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Mass production methods for mass vaccination: improving flow and operational performance in a COVID-19 mass vaccination centre using Lean
  1. Iain M Smith1,
  2. David T L Smith2
  1. 1Newcastle University Business School, University of Newcastle upon Tyne, Newcastle upon Tyne, Tyne and Wear, UK
  2. 2Lancashire and South Cumbria Integrated Care System, East Lancashire Hospitals NHS Trust, Blackburn, Lancashire, UK
  1. Correspondence to Dr Iain M Smith; iain.smith{at}


The COVID-19 pandemic has infected tens of millions of people worldwide causing many deaths. Healthcare systems have been stretched caring for the most seriously ill and lockdown measures to interrupt COVID-19 transmission have had adverse economic and societal impacts. Large-scale population vaccination is seen as the solution.

In the UK, a network of sites to deploy vaccines comprised National Health Service hospitals, primary care and new mass vaccination centres. Due to the pace at which mass vaccination centres were established and the scale of vaccine deployment, some sites experienced problems with queues and waiting times. To address this, one site used the Lean systematic improvement approach to make rapid operational improvements to reduce process times and improve flow.

The case example identifies obstacles to flow experienced by a mass vaccination centre and how they were addressed using Lean concepts and techniques. Process cycle times were used as a proxy metric for efficiency and flow. Based on daily demand volume and open hours, takt time was calculated to give a process completion rate to achieve flow through the vaccination centre.

The mass vaccination centre achieved its aim of reducing process times and improving flow. Administrative and clinical cycle times were reduced sufficiently to increase throughput and the number of queues and queueing time were reduced improving client experience.

The design and operational management of vaccination centre processes contribute to client experience, efficiency and throughput. Lean provides a systematic approach that can improve operational processes and facilitate client flow through mass vaccination centres.

  • lean management
  • COVID-19
  • vaccination
  • continuous quality improvement

Data availability statement

No data are available.

This is an open access article distributed in accordance with the Creative Commons Attribution Non Commercial (CC BY-NC 4.0) license, which permits others to distribute, remix, adapt, build upon this work non-commercially, and license their derivative works on different terms, provided the original work is properly cited, appropriate credit is given, any changes made indicated, and the use is non-commercial. See:

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The COVID-19 pandemic has infected tens of millions of people worldwide.1 Healthcare systems have experienced extreme pressure caring for the most seriously ill and globally, at the time of writing, over four million people have died following infection.1 2 Furthermore, social distancing and lockdown measures adopted to interrupt transmission of the virus have had significant economic and societal impact.3 As vaccines become available, large-scale population vaccination is seen as the solution.4 5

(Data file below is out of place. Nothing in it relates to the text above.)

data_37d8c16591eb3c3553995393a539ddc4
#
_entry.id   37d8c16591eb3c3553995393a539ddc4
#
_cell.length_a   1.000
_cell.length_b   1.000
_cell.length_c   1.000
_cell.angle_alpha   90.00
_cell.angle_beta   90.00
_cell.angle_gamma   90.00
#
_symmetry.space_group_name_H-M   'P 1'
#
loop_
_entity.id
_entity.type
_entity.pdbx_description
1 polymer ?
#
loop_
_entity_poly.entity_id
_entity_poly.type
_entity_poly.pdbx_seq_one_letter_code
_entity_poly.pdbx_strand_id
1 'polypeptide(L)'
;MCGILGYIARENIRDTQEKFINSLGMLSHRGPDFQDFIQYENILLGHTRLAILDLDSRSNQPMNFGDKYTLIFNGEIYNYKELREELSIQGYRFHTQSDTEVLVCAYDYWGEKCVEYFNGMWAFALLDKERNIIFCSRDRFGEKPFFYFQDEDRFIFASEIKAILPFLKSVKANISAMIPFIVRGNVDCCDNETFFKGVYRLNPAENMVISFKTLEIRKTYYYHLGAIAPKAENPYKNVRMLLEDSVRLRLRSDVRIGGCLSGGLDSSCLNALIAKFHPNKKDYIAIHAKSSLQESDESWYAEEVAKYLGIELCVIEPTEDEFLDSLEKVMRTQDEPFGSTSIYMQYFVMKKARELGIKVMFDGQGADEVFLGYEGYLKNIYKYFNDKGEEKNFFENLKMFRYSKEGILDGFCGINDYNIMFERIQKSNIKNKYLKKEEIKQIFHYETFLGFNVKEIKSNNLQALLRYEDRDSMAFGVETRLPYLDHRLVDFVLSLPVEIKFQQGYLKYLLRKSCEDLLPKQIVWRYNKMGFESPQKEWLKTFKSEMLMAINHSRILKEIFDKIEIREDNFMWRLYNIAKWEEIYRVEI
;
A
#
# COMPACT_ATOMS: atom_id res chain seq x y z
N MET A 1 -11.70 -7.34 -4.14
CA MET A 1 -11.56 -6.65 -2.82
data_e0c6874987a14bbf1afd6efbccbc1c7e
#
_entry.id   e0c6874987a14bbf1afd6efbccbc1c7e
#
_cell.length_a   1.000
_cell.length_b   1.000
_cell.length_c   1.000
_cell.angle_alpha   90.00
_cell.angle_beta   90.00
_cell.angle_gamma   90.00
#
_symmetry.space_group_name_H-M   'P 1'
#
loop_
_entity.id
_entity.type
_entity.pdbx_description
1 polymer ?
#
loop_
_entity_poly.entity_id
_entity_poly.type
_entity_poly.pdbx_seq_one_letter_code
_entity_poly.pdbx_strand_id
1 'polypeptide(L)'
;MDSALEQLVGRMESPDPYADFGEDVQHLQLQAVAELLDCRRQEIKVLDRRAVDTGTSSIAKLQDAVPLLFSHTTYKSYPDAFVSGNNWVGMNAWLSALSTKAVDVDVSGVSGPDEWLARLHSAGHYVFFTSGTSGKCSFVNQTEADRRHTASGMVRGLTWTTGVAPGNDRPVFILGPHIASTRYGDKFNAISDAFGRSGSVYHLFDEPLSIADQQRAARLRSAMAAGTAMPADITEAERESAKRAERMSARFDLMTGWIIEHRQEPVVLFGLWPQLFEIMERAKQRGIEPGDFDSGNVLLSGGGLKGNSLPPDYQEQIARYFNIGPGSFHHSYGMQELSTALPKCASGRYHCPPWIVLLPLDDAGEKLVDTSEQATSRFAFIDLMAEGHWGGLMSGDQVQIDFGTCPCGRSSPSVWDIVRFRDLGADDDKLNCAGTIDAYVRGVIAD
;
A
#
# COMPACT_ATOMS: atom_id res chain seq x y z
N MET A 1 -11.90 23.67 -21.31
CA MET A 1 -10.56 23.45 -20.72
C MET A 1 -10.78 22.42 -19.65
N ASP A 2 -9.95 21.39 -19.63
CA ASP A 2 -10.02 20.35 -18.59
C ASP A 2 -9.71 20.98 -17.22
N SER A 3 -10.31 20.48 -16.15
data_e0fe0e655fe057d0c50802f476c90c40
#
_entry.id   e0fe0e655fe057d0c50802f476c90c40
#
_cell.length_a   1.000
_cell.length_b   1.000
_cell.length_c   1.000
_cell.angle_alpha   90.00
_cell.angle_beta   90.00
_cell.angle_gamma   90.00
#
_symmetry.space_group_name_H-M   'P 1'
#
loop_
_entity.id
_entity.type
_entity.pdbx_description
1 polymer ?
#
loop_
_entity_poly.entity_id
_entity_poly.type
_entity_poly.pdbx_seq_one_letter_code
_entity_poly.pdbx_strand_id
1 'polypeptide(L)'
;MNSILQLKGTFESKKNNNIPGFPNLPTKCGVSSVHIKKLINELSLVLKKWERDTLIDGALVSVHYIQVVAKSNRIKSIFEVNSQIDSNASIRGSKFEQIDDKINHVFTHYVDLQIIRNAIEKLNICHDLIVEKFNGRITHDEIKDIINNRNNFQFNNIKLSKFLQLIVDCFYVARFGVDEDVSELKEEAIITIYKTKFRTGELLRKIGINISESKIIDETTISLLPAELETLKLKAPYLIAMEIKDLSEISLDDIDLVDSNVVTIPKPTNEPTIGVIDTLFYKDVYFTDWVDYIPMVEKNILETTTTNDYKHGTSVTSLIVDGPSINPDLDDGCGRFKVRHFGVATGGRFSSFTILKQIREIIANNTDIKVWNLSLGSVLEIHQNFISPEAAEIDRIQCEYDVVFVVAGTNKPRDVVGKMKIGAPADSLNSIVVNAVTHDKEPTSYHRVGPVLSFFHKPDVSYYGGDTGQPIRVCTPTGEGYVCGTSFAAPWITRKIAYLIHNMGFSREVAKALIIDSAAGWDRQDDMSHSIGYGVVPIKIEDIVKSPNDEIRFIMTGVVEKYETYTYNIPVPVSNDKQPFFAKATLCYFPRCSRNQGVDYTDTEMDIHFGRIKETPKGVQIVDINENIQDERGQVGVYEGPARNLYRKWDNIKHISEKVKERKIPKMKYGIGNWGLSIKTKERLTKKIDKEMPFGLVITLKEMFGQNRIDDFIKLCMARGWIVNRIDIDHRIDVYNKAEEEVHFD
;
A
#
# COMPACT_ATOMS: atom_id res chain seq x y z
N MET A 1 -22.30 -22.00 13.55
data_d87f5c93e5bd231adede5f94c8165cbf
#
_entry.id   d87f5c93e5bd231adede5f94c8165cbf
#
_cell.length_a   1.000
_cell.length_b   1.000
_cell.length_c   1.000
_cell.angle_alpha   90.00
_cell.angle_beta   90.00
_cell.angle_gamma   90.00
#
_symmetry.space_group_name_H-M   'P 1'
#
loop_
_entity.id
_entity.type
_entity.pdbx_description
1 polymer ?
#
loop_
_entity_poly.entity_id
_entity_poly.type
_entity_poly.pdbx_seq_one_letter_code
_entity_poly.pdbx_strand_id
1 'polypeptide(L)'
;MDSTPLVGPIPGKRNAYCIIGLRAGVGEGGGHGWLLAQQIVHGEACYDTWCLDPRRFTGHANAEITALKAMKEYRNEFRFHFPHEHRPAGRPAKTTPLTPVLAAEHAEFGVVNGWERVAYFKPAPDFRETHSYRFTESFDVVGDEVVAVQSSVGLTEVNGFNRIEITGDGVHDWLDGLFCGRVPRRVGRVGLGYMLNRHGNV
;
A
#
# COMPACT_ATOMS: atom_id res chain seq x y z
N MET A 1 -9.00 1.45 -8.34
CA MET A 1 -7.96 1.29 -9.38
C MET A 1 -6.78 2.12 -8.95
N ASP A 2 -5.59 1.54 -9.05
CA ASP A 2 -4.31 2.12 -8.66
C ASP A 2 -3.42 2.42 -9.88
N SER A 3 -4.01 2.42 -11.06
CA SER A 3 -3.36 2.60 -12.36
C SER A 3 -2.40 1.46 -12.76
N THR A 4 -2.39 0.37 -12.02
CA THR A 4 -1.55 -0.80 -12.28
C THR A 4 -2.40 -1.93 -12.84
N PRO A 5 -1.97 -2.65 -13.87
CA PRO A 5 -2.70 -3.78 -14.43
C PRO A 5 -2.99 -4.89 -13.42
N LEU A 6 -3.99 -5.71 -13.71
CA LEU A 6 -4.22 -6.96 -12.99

Mass population vaccination is logistically complex.4 In addition to behavioural resistance and vaccine hesitancy,4 6 production supply chains, international distribution and the capacity of healthcare systems for local dispensing have been identified as requiring attention and planning.4 6 7 For rapid deployment, improvised mass vaccination centres may be required—at least in the short term.6

In the UK, the Department of Health’s COVID-19 Vaccines Delivery Plan established a network of sites to deploy vaccines comprising hospital hubs, local primary care sites and mass vaccination centres.8 By end March 2021, almost 1700 sites were reported as operating—of which, 158 were mass vaccination centres.9

However, due to the pace at which mass vaccination centres were established, and the rapid increase in scale of vaccine deployment, some sites experienced problems with queues and waiting times.10–13 One site in Northern England used the Lean systematic improvement approach to make rapid operational improvements to reduce processing times and improve flow at a National Health Service (NHS) mass vaccination centre.


Mass vaccination centres are large-scale venues in communities, such as sports stadiums, repurposed to vaccinate large numbers of the local population.8 They complement other vaccination sites such as hospital hubs and primary care sites. Hospital hubs have utilised NHS trust facilities and focused on vaccinating health and care staff as well as initial roll-out of vaccines to ensure any clinical and safety issues are identified and managed. Local primary care sites mobilised general practices and community pharmacies to focus on the highest risk individuals and those unable to attend vaccination sites. Mass vaccination centres are a new approach in the NHS that offer a high-volume alternative to hospital and primary care services. They provide convenient locations and extended hours with appointment slots that can be booked via the National Booking Service (NBS). Mass vaccination centres are part of the UK Government’s strategy to roll-out COVID-19 vaccination to the entire population at pace.8